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Unit Testing By @Logentries | @DevOpsSummit [#DevOps]

Unit testing is very important for both the quality of the code and the well being of the developer

Unit Testing with Karam & Jasmine for AngularJS

by Philip Quinn of Logentries

So you've started to build applications with AngularJS; or, maybe you've done unit testing before but haven't used it with AngularJS; or, maybe it's all new to you, but either way this article should help to orient you to the value of using Karma with Jasmine and offer some tips on displaying functionalities of Angular JS. Let's get started!

My app is small it doesn't need any tests, right?

unit-testing-with-karma-jasmine-for-angularjs-2

Wrong!

A small app can have errors and it's bad practice to have an untested app.

Besides, a small app is the perfect place to get started in using proper unit testing because there won't be many tests and the functionality will be less complex.

First of all, what is Unit Testing?
Unit testing is very important for both the quality of the code and the well being of the developer. It allows for them to freely change their code and not just hope that it's not a breaking change, as the test will recognize the break straight away. This will minimize the number of regressions in the code.

Unit tests are all about splitting your code into small testable modules with each module having its own functionality and level of abstraction. This is where AngularJS shines.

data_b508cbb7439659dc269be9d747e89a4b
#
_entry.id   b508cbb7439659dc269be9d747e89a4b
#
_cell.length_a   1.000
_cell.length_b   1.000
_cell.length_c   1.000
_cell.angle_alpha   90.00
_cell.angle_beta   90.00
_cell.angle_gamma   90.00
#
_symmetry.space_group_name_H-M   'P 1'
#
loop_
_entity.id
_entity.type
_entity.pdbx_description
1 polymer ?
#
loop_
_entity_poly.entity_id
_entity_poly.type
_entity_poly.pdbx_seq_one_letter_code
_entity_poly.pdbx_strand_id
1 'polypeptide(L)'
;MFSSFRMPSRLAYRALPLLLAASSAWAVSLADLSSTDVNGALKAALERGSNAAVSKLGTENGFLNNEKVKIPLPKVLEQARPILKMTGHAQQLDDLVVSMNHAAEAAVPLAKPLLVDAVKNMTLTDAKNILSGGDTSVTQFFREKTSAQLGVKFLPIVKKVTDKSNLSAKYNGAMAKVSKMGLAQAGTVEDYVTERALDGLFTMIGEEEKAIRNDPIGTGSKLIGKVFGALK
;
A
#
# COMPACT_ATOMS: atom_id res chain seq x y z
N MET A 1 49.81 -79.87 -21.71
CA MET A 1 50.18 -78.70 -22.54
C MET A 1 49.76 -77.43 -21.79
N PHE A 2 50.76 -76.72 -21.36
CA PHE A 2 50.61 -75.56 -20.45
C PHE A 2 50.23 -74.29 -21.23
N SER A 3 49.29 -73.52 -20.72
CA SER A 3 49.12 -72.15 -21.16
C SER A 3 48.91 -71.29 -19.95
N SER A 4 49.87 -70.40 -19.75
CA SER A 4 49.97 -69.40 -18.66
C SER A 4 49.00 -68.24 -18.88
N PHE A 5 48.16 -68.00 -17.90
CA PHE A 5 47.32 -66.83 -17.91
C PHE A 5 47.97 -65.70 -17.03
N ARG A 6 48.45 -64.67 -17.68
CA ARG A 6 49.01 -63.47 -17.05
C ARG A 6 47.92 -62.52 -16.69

An added bonus is that the unit tests will act as a type of documentation because it describes the expected behavior of the functions and modules. Unit tests don't care how your code does the task, it just cares about the results.

Okay, but when should I write unit tests?
Short answer - the start of the project is the ideal time. You will have all your tests and then can work toward writing your code with passing them in mind.

Sadly it is unrealistic to expect complete coverage with unit testing, so my suggestion is write as many as you can possibly think of at the start, and if new components appear, then they should be tested too; a more iterative process of revisiting tests should be used.

What testing framework should I use?
AngularJS can be tested in a lot of ways, by lots of testing frameworks, including but certainly not limited to mocha, jasmine, qunit, and sin on.

There are a lot of choices, but here's the secret: your choice really doesn't matter because there is no "best" option; they are all very similar.

If you are torn and love brilliant documentation (who doesn't) I would choose Jasmine (used proudly by the Logentries team btw).

After you pick your testing framework, you can now choose a task runner. The most well known include Karma and Protractor (both by the Angular team). For our examples we will be using Karma.

Now that you know some basics on why you should be using unit test, and you have an Angular project ready, lets get our hands on an example.

We'll need to install some dependencies for running unit tests with Karma and Jasmine.
To do this, you should run the following lines on the command line:

npm install karma --save-dev
npm install karma-phantomjs-launcher --save-dev
npm install karma-jasmine --save-dev